There was an earthquake a few weeks ago. It was a 6.8 that originated from the state of Guerrero only a few hours south of Mexico City. For those that have never been in a quake, take it from me that it’s absolutely terrifying, and this one was no exception.
Mexico City sits in a basin in the Sierra Madre Mountains. The city sprawls through the basin which was once a lakebed and whose waters were drained to allow more room for the growth of the city. In Mexico the ground offers the most fear, and in my opinion the ground should never move. I rely on it to be the one stable factor in life. It’s a foundation and should act as such.
My building started moving slowly around 7:50pm. I live in the Roma neighborhood of Mexico City which is right smack in the middle of the swampland, and thus anytime a heavy truck drives down my tiny street the entire building moves from the effort it causes the ground below to recover. That evening, however, I looked out my balcony door just in time to watch the power lines begin to whip back and forth violently. In exactly the second that I realized it was a quake all the walls began to move in opposition of one another, throwing the building an myself in every direction at once as I heard the ground erupting in anger below. Not only was it a quake, it was a strong quake. I stumbled through my room petrified, grabbing keys, shoes and my cell phone at exactly the moment that the lights flickered and went out completely. Now I was in the dark. The building continued to heave back and forth from the stress of the ground below, and I ran stumbling to the front door to try to get out, but the movement had rocks the building so much that the door was stuck in the frame and I couldn’t get out no matter how hard I pushed. I was in the dark, and now stuck inside, and the earth continued to tremble. So I stayed in the frame, gripped both sides, and resigned myself to wait it out.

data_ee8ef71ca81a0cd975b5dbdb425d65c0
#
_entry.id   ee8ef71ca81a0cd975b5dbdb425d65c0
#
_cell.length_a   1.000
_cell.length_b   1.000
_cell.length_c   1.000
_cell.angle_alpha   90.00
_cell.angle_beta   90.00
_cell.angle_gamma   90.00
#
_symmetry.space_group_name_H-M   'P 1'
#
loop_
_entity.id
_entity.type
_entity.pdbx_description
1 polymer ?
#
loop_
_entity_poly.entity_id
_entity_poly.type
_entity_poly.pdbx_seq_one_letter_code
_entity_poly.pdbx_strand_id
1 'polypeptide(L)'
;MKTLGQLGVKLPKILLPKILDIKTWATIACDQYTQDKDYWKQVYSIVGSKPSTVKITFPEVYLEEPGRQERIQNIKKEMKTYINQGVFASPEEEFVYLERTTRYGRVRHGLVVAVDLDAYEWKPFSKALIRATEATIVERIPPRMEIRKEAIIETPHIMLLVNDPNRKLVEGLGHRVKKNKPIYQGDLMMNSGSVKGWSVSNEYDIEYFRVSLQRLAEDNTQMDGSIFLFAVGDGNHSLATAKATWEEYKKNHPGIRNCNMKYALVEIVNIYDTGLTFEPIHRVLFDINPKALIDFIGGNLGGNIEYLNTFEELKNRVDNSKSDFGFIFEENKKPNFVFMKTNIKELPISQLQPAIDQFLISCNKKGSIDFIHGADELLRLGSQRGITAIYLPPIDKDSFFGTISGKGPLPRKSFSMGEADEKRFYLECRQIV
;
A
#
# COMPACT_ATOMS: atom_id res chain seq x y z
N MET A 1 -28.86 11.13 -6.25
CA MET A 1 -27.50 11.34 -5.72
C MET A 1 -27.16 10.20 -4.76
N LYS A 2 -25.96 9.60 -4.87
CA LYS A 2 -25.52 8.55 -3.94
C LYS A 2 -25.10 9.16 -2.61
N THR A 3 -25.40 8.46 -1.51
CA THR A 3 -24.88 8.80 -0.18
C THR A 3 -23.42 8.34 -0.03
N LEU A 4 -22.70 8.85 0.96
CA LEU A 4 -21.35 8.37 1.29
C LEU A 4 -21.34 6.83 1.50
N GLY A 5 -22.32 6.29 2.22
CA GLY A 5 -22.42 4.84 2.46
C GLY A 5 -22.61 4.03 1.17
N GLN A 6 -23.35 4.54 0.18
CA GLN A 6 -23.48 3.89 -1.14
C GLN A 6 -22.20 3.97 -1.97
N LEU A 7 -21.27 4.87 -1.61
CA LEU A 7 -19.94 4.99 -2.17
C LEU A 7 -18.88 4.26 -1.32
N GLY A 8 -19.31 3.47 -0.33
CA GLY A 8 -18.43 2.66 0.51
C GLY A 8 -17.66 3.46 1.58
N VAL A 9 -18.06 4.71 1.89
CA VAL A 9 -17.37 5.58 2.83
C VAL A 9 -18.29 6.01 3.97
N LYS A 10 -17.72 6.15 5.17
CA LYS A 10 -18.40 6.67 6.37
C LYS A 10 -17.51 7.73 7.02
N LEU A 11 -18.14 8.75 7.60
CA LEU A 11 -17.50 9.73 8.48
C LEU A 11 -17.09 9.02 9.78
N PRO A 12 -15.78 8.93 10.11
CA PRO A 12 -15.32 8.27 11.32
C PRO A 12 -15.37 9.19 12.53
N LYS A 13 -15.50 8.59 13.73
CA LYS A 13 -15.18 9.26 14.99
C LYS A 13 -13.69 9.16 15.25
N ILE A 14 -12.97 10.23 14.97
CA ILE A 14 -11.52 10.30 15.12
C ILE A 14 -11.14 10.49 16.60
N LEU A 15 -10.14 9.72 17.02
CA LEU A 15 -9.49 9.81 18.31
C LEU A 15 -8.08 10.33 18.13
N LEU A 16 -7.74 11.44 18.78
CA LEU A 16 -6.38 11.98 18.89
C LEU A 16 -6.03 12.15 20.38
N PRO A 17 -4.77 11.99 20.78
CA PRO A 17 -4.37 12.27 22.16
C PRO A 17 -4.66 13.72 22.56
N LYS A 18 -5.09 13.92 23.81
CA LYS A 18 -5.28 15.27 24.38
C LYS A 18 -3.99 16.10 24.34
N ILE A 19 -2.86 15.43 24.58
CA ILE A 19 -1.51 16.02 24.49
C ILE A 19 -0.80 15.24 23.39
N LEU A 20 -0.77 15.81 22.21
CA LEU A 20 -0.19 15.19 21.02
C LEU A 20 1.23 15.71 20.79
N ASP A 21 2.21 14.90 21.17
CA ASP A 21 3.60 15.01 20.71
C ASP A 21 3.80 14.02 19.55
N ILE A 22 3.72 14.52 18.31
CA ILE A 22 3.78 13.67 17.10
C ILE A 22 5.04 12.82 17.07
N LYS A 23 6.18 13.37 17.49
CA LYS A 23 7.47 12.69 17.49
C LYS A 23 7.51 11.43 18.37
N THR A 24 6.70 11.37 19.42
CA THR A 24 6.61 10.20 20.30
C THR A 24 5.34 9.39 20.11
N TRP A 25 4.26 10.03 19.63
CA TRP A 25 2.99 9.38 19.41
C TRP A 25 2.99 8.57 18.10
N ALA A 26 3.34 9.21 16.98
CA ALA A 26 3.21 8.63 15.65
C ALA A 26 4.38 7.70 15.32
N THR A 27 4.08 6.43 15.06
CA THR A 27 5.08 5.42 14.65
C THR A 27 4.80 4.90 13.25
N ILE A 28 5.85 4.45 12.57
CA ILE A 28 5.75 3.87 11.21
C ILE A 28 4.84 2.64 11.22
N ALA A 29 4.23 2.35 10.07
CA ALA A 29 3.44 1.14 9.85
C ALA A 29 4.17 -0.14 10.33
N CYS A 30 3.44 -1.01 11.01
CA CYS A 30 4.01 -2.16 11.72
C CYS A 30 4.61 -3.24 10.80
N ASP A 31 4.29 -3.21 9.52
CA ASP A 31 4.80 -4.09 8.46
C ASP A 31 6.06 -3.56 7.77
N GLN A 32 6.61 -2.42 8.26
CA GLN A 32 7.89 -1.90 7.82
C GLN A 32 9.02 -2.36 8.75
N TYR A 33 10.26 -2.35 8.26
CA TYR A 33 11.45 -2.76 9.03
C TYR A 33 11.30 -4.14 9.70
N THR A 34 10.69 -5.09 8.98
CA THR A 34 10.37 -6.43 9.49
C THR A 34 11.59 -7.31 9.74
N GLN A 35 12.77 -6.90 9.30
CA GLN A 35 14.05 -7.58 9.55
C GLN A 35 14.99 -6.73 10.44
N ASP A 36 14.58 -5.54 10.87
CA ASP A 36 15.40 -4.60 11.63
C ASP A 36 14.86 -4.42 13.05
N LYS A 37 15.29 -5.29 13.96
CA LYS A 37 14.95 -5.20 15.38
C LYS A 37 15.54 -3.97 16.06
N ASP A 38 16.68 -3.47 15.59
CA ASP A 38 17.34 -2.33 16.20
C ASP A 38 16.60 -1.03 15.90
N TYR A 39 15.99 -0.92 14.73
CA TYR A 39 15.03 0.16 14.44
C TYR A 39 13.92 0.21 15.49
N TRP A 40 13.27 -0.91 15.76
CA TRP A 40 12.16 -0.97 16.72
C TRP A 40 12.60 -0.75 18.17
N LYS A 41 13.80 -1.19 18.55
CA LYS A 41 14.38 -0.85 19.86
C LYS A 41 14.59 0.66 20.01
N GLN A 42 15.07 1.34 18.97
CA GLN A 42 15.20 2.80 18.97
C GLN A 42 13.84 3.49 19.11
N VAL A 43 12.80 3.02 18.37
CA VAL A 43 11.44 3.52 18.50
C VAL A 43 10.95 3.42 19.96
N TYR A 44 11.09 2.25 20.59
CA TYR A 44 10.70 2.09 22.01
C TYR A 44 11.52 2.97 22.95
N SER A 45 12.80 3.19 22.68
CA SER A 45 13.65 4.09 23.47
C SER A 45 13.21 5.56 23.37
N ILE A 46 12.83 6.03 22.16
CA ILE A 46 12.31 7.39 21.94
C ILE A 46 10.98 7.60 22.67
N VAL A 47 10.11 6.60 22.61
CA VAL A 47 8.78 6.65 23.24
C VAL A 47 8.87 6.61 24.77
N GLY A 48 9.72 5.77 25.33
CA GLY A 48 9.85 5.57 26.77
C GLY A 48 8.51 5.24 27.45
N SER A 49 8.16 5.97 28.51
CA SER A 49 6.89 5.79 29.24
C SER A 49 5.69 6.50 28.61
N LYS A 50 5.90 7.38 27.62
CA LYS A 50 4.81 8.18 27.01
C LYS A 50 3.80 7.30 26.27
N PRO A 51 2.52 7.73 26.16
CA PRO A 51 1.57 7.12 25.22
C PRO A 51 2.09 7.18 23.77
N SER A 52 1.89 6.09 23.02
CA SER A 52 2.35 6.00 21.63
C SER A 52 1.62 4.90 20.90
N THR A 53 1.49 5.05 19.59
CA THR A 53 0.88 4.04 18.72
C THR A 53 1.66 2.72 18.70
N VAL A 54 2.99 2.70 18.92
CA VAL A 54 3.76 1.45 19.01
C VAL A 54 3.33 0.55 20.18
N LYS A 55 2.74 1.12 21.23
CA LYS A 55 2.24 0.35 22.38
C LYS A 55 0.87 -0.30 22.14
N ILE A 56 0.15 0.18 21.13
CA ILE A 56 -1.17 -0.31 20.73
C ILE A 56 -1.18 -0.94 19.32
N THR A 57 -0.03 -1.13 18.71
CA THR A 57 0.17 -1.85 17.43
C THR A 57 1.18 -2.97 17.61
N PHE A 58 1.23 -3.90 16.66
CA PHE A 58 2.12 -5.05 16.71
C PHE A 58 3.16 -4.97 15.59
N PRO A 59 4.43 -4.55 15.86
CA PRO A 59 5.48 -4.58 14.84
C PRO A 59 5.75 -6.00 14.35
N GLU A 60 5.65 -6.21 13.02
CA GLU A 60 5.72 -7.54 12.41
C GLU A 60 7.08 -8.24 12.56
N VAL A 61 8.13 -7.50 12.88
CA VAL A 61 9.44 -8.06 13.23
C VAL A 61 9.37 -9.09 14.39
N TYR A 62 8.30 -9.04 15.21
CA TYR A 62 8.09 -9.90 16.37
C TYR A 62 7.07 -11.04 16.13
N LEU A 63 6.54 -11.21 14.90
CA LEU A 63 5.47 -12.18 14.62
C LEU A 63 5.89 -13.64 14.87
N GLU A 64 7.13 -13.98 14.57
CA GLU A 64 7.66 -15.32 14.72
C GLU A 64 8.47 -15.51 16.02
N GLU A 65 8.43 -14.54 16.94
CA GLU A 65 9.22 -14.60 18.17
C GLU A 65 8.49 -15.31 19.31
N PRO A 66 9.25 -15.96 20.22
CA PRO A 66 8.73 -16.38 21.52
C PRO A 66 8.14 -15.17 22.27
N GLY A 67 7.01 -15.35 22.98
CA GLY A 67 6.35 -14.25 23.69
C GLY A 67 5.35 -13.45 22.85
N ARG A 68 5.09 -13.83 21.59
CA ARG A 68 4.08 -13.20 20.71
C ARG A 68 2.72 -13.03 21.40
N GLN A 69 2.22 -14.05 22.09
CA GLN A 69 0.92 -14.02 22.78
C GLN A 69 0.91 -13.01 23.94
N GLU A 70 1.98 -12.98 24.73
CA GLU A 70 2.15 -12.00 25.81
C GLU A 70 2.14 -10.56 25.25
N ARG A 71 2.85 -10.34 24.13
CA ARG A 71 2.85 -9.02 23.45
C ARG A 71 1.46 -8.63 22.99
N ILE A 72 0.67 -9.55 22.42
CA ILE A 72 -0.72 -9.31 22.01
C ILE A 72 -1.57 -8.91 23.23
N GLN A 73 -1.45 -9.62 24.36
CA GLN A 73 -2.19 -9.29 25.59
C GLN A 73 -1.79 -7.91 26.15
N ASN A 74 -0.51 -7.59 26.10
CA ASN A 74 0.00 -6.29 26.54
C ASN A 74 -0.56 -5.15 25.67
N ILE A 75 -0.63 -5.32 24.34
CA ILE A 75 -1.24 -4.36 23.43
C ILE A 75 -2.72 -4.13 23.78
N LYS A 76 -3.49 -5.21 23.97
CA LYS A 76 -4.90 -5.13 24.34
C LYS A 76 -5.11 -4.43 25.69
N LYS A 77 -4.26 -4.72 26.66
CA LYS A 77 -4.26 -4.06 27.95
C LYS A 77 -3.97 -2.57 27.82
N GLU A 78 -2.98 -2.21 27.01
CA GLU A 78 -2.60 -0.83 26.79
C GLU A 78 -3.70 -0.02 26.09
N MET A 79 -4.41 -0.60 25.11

Inevitably as I stood there I began to question my motives for returning to Mexico City after living in Austin for four years. I love Austin, and I always will. But I needed space, and I needed to return to the birthplace of my creativity and intrigue. Indeed I had become tired of all the changes in the visual art world in Austin, the lack of international dialog. Too often we seemed more concerned about the type of beer in the keg rather than the work on the walls in an exhibition. I needed to find my inspiration again, and I felt that Mexico City had never really been finished with me.
Three full minutes later the earth slowly moaned back to a steady calm then absolute silence as I stood in my doorframe in the dark. I begin to remember that this land is thousands of years old and home to histories and civilizations that predate the foundations of the United States. As the shock settled and my hands also returned to their normal steadiness I realized that every now and again the earth must make its presence known to remind all of us why we are here and how much we love this infernal city. That’s exactly what it is: love. No one chooses to live through the chaos, pollution and natural disasters willingly without love and I am no exception. This is a world of creativity and inspiration that has brought me back to Mexico City time and time again. It is an epicenter for budding ideas and cultural shocks and I’m lucky to be here, even if the ground does tremble every now and again.
also by Leslie Castro
- "RIP" by Graham Dolphin at Lora Reynolds Gallery - June 18th, 2013
- Chatting with Sally Glass of Dallas' semigloss. Magazine - May 15th, 2013
- Triple Treat @ Unit B, San Antonio - April 28th, 2013
- Last Resort: Kelly O'Connor at Women and Their Work - April 27th, 2013
- Through the Eyes of Texas: An Interview with Annette Carlozzi and Simone Wicha - April 26th, 2013